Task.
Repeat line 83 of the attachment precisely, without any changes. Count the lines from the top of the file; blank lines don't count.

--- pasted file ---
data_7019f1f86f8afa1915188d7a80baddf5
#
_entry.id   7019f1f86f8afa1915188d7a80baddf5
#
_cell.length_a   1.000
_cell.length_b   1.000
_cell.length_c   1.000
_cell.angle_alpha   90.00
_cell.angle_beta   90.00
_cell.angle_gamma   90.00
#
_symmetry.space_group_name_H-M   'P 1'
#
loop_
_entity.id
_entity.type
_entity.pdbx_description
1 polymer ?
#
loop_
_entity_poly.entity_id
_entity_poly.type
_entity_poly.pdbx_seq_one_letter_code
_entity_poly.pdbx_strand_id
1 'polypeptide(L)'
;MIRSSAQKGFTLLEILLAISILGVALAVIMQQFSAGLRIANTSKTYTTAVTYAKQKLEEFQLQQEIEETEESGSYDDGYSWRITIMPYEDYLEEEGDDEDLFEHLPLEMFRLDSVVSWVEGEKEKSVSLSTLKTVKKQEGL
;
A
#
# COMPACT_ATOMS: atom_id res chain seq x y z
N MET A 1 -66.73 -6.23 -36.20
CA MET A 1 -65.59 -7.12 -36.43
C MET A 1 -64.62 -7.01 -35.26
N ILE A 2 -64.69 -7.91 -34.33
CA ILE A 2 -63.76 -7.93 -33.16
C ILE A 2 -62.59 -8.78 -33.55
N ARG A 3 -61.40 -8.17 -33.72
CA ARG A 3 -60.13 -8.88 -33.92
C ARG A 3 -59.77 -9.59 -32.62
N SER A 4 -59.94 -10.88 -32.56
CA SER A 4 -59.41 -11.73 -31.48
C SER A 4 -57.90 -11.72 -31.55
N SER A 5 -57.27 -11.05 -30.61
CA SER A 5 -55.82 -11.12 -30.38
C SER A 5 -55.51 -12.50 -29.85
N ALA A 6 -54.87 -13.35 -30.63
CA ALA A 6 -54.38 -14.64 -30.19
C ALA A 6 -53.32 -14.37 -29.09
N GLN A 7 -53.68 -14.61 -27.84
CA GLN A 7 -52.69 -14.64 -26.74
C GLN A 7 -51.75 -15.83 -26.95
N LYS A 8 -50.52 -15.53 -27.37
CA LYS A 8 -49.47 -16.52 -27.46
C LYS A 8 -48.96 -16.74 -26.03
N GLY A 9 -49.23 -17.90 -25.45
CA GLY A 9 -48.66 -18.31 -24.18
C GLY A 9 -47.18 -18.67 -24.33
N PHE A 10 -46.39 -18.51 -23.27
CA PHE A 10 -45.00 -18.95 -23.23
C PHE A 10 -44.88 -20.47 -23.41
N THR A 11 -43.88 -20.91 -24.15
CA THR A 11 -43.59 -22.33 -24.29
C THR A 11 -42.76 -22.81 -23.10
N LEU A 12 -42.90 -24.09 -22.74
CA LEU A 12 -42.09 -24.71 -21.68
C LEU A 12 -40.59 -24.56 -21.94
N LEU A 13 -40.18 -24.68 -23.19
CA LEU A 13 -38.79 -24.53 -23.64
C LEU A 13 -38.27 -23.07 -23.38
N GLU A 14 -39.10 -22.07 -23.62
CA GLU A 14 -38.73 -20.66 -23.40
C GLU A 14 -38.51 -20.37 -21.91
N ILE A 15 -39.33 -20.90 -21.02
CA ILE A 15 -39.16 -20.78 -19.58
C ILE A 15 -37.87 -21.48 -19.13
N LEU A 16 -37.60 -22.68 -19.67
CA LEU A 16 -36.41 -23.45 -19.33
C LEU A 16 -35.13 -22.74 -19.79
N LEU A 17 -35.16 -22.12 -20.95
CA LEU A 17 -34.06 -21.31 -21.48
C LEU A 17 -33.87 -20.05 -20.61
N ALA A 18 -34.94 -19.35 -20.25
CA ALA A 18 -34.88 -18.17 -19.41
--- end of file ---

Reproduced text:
CA ALA A 18 -34.88 -18.17 -19.41